Obviously cities on their own have a hard time to be sustainable. For example when we analysed Paris, we found that the area supporting Paris is about 300 times larger than Paris itself! Now is that a problem? If there are 300 Paris areas available to support Paris, obviously not. But we are in a world that is ecologically constrained. Already today we use 20% more than Earth can regenerate. So cities is really where the action happens, where we have to find out how can we use city structures more effectively so all people can live well within the limited capacity that we have, now roughly 2 hectares of ecological capacity per person world-wide. How can we build cities that can operate on that budget? That's the big challenge and that's where we can make a huge contribution..
THE NEED FOR GLOBAL REGULATIONS THE RIO+10 INTERVIEW JONATHAN LASH
At the time of this interview, Jonathan Lash was President of the World Resources Institute (WRI) in Washington DC. Its mission is to move human society to live in ways that protect the Earth's environment and future generations. From 1993 to 1999 he was Co-chair of the U.S. President's Council on Sustainable Development, a group of U.S. government, business, labour, civil rights, and environmental leaders appointed by Clinton to developed visionary recommendations for strategies to promote sustainable development.
Jonathan has served on a variety of international commissions and boards, including the DuPont Biotechnology Advisory Panel; the Tata Energy and Resources Institute (India); the Keidanren Committee on Nature Conservation (Japan); the China Council for International Cooperation on Environment and Development; Generation Investment Management, The VIVA Trust, and the Avina Foundation. He has chaired advisory groups to the Administrator of the U.S. Environmental Protection Agency and the U.S. Trade Representative, and the Secretary General of the OECD. In December 2007, he was named "one of the 100 Most Influential People in Business Ethics" for the year by Ethisphere Magazine, recognising his "commitment to ethical leadership and corporate social responsibility."
JONATHAN LASH: If you think about the big drivers that are affecting people's future - climate change, biodiversity - in reality we haven't done anything yet since Rio to slow them down. Emissions of greenhouse gases have grown sharply since Rio, loss of forests has continued unabated since Rio, loss of species has continued. So the progress, if there's been progress, is more in accommodating to reality. People understand how hard it's going to be, and are developing new approaches to try to make that happen.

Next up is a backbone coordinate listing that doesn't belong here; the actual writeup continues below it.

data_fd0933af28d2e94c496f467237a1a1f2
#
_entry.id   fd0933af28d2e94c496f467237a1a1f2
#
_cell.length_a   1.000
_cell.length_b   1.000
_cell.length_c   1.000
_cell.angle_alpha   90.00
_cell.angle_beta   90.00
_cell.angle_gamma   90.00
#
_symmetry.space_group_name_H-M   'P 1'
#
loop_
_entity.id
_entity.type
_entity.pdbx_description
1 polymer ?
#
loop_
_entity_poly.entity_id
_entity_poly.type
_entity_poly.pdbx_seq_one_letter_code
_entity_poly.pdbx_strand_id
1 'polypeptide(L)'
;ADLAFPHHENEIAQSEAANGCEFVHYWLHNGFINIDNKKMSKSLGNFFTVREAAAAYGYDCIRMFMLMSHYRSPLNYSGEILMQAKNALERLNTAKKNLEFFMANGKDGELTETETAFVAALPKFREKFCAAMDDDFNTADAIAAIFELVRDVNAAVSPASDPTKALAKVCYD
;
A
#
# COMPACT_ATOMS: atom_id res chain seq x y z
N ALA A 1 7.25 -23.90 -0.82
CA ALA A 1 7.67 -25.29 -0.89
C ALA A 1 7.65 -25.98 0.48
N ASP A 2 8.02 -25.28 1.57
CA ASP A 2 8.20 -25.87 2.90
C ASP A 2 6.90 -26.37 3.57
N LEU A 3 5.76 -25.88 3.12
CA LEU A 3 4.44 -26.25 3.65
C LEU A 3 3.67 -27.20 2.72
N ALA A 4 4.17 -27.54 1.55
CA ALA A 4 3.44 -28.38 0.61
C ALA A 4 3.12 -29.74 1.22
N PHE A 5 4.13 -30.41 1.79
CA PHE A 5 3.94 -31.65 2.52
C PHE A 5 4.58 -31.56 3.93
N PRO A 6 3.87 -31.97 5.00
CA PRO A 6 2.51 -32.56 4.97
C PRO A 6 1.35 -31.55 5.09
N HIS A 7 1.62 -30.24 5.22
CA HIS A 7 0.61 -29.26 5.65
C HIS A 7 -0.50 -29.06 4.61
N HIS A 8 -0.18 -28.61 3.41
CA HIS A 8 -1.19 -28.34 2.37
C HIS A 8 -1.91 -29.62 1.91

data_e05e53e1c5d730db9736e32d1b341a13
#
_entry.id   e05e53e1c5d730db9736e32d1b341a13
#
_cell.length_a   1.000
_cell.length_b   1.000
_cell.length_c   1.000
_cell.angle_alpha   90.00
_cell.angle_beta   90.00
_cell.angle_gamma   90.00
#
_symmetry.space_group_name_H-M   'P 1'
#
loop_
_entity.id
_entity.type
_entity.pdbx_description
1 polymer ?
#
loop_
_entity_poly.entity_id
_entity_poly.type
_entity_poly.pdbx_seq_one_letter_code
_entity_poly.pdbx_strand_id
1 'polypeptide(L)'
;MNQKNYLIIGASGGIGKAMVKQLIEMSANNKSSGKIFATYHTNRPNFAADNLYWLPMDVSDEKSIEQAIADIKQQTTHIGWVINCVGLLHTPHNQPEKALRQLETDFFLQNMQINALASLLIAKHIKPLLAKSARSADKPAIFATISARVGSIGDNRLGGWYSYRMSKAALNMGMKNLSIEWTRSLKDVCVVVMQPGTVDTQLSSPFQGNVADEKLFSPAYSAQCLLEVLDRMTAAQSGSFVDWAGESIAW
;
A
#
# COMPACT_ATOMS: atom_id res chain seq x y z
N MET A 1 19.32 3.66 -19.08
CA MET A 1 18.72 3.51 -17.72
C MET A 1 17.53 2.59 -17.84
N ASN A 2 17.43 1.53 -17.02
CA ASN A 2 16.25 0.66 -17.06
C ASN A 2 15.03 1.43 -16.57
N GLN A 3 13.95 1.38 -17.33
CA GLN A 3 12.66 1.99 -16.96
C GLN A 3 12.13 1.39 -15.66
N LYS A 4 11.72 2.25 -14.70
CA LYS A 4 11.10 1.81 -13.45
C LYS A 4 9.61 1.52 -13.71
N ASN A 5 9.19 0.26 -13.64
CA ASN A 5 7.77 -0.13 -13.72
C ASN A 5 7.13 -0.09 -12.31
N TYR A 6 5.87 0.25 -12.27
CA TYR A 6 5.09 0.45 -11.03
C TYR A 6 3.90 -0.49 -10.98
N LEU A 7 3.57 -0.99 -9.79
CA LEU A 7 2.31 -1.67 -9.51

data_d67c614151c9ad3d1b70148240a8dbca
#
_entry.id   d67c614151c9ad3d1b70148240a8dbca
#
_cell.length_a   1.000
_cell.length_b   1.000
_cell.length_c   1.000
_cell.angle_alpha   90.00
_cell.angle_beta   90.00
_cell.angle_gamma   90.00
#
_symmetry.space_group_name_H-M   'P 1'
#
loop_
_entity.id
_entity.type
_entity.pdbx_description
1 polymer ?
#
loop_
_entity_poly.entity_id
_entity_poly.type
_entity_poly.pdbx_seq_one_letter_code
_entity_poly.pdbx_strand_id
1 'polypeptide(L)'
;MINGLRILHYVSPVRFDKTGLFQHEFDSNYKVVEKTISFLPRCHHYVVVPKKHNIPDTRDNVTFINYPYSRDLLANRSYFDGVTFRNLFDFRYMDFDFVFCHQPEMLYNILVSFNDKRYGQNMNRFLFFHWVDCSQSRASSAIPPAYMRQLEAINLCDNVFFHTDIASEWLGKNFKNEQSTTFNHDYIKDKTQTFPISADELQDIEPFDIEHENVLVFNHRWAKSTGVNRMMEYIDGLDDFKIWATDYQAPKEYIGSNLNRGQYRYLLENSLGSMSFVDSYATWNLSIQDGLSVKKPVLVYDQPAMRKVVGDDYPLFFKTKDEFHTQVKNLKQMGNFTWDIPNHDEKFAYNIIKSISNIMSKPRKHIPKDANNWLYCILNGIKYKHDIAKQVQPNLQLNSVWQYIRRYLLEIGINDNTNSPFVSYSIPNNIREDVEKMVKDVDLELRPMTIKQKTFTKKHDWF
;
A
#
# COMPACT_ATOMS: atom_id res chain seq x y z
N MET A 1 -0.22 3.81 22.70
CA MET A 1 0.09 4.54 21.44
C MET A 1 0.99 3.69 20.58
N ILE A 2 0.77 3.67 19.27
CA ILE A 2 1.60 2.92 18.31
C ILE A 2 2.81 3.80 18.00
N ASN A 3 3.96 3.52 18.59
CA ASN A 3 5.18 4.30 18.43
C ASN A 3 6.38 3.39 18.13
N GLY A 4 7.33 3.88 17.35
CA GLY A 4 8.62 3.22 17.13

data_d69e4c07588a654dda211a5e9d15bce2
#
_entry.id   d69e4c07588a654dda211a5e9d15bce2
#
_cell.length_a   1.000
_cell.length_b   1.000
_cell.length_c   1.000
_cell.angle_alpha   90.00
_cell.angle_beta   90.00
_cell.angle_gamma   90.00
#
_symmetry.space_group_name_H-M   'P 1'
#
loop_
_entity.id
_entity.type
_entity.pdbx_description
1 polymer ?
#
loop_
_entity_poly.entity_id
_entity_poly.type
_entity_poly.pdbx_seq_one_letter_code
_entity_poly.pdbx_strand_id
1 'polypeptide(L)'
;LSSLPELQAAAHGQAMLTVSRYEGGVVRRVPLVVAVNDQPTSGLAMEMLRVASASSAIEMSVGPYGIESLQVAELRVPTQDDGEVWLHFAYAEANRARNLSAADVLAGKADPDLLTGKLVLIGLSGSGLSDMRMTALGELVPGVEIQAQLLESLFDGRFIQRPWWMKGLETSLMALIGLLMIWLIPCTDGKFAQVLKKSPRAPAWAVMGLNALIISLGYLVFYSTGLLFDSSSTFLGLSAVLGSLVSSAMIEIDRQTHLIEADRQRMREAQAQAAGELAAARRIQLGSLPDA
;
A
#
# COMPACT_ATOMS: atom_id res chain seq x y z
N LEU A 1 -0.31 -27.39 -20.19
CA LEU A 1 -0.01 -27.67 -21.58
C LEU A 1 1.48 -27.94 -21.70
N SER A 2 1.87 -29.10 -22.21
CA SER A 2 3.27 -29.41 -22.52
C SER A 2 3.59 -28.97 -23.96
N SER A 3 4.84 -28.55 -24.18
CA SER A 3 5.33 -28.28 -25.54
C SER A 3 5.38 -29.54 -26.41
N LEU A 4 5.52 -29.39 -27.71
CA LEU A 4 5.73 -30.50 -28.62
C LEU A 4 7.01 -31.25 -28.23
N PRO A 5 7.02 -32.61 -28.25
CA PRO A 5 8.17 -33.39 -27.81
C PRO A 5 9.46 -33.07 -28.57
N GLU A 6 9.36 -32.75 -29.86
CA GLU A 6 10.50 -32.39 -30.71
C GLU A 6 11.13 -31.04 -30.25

How do you feel about voluntary corporate change versus regulatory change?
We're not going to solve problems like global warming purely through voluntary actions by corporations. They simply can't afford to do it because they work in a competitive market. They need multi-lateral frameworks, they need rules. I sat with Phil Watts this morning - the chairman of Shell - and he was being very explicitly to a pair of reporters about the fact that he really needed rules to continue what he was doing.
That said, the voluntary actions that are being taken by corporations now are driving things much more quickly than governments are, and it's an enormous opportunity for those of us in civil society.
Given the kind of data that World Resources Institute and other NGOs have, which clearly show a link between security and sustainability, do you think the American intelligence communities are not doing their job, or are they not being listened to if they are indeed reporting on what the real threats are?
Since I haven't been at the receiving end of intelligence briefings, I can't really answer your question, Michael, but I certainly have seen evidence in public statements that the CIA has begun to pay attention to environment and natural resources as a driver of insecurity. Whether they're re including that in their reports to President Bush I simply don't know. There's not much evidence of it, is there?
Any brief soundbite you want to tell the world?
The thing I've been thinking about, since I'm a sports fan: I was greatly relieved that the billionaire owners in baseball and the millionaire players of baseball finally agreed that in order to save the game, they had to avoid a strike. That took months of negotiation. I wish that the negotiators here [at the World Summit on Sustainable Development] would remember that they are trying to save the Earth.
CAN WE RESIST species suicide? THE FUTURE TAPES INTERVIEW TDR. R.D. LAING
Ronnie Laing was an early participant in the Global Vision Project. This short interview - a time capsule from 1988 - is a sound bite recorded during the height of the nuclear arms race between the Soviet Union and the USA, when the global military budget was at an all all-time high of one trillion dollars per annum.
R.D. LAING: We have achieved, in the last two or three generations, the capacity to kill ourselves. We are the only species we know that can do that. We've got to make up our minds about this. This is a crisis for the human species. We have biological weapons, nuclear weapons, and chemical weapons that can wipe us out - and all life-forms in the world - at the snap of a finger. We're very close to doing that. We need not do that. Are we going to do that?